nicotine's famous honey an open letter

Nicotine’s Famous Honey practices the art of letting go on their latest project.

Nicotine’s Famous Honey is a combination of Dallas and Houston; allowed to bloom and grow together in New York City. Houston based singer Nicotine linked up with two thirds of Herrick & Hooley, Ian Onley & Hunter Lewis. The Texhoma boys made the move up north, just as Nicotine was making her own excursion to the city of bright lights. Yet their first excursion together decides to look back and pull away from all the tethers of love gone awry, home cooked meals & more.

An Open Letter combines Southern wit with subtlety. Well, Nicotine is all but subtle in her letter to an ex. The opening frame of the album begins with her laughing, scoffing and feeling free. The drama, torment and anguish of giving her love and energy to someone who didn’t deserve it is exhaled like a long drag. She admits to cheating and hoping the act could be felt for a thousand years. Her ex-lover bowed at her feet, only to step on them once he stood up. “I’m going to be donating plenty to the swear jar,” she hastily admits.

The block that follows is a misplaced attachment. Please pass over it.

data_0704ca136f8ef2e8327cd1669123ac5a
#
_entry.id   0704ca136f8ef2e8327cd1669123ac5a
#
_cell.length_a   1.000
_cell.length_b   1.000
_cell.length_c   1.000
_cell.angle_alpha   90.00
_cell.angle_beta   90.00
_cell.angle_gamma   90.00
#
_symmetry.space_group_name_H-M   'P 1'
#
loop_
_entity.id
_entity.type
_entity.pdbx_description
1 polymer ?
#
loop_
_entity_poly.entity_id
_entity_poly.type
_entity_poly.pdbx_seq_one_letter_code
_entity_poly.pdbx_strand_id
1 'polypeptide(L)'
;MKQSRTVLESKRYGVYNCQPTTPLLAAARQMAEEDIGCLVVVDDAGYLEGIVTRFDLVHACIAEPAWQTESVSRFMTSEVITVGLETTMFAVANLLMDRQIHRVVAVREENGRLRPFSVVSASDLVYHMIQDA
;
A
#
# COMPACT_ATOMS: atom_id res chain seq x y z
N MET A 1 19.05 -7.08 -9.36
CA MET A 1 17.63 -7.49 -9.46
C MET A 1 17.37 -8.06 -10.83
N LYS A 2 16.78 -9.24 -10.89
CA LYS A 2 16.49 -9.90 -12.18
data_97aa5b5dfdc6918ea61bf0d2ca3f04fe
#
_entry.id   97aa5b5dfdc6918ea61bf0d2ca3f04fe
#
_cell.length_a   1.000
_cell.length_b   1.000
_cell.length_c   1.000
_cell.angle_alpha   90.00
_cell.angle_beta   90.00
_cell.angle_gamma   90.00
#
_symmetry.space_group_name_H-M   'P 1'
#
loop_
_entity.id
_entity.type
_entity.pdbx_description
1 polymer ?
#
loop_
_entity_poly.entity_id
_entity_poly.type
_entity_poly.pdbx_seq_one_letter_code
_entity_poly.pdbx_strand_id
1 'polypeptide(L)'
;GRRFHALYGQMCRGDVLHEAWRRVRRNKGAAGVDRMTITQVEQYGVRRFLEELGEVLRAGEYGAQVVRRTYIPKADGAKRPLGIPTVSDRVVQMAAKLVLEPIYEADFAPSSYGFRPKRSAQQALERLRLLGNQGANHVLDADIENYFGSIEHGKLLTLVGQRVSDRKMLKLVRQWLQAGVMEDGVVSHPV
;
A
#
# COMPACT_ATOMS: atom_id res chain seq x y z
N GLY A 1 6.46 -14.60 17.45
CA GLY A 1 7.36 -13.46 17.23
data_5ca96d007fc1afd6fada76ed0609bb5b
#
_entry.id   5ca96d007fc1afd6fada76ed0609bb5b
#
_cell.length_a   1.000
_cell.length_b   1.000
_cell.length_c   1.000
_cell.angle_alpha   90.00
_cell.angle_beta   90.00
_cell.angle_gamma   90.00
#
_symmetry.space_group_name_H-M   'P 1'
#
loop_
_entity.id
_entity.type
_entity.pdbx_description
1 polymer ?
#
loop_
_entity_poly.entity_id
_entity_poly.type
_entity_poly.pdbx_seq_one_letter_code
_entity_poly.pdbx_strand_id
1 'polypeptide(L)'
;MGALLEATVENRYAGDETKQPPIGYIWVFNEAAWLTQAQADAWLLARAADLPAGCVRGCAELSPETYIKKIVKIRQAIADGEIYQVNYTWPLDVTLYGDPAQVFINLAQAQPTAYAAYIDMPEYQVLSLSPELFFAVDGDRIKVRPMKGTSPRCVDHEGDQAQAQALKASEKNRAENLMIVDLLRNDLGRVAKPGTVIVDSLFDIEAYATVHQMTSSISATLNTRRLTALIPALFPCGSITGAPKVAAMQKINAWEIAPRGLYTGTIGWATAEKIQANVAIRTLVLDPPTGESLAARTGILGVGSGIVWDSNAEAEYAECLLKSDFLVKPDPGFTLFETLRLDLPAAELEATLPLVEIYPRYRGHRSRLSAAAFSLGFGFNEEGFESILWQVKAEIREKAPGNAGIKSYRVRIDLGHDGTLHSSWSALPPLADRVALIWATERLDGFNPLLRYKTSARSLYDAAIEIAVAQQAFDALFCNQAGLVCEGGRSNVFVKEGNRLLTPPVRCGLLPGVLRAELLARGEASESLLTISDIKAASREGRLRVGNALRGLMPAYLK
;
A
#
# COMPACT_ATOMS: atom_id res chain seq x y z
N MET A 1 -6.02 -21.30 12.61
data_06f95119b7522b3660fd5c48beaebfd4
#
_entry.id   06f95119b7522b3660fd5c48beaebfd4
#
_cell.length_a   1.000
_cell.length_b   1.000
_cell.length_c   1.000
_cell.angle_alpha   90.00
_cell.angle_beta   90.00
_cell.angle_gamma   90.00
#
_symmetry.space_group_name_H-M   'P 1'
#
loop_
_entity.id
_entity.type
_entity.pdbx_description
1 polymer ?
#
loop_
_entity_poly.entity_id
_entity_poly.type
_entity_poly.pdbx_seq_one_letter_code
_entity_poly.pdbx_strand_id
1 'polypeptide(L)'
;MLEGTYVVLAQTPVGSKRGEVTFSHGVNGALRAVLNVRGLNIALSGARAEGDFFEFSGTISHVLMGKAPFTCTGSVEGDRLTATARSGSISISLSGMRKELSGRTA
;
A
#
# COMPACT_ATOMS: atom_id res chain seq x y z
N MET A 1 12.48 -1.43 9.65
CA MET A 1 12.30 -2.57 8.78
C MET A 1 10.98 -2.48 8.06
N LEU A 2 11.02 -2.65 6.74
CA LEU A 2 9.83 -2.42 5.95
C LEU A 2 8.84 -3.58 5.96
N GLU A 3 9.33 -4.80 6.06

Their first excursion together decides to look back and pull away from all the tethers of love gone awry, home cooked meals & more.

As An Open Letter sprawls out, songs like “Running” allow us into Nicotine’s world. At times, it was bleak. “I can’t be running these streets no more,” she sings. Sex couldn’t get her to escape her thoughts. Not from her mother whom she clashed with, even if she misses her. But does her mother miss her enough just to stand her? Or does she love her unconditionally? Onley & Lewis soundtrack thoughts of getting high by the Brazos River with snaps and warm guitars. Bright piano keys transition into handclaps. The move to Brooklyn didn’t swallow the boys up. It made everybody better.

“If I die young, tell the world about my music,” Nicotine says. “Tell them all the things I’ve done and all the shit that I have ruined.” It’s bleak, fatalist even. Moments before, the trio were laughing, mixing California slang with Houston styled comfort on “Bantu Knots And Boudain”. Sweet guitars bring it all to make it feel like the blues. Intoxicating, make you consider your own surroundings blues. There’s fatigue, but also strength and resolve found within all of it. And Nicotine’s voice, a combination of Texas sweet now meshed with NYC grime is appealing. It’s as if she’s inhaled all of the drama, strife and pain and contorted it into an appeasing, poetic dance.

Herrick & Hooley were already favored sons of the state. Nicotine, a blue singer born in the age of early 00s hip-hop is a caged bird who had to get away. When she lets her voice rise, the boys’ guitars and fluttering keyboard notes sit underneath to catch her fall. Nicotine isn’t bound to the ground anymore. She’s long in the air, aware of what she’s flying away from yet unsure exactly what the final destination is.

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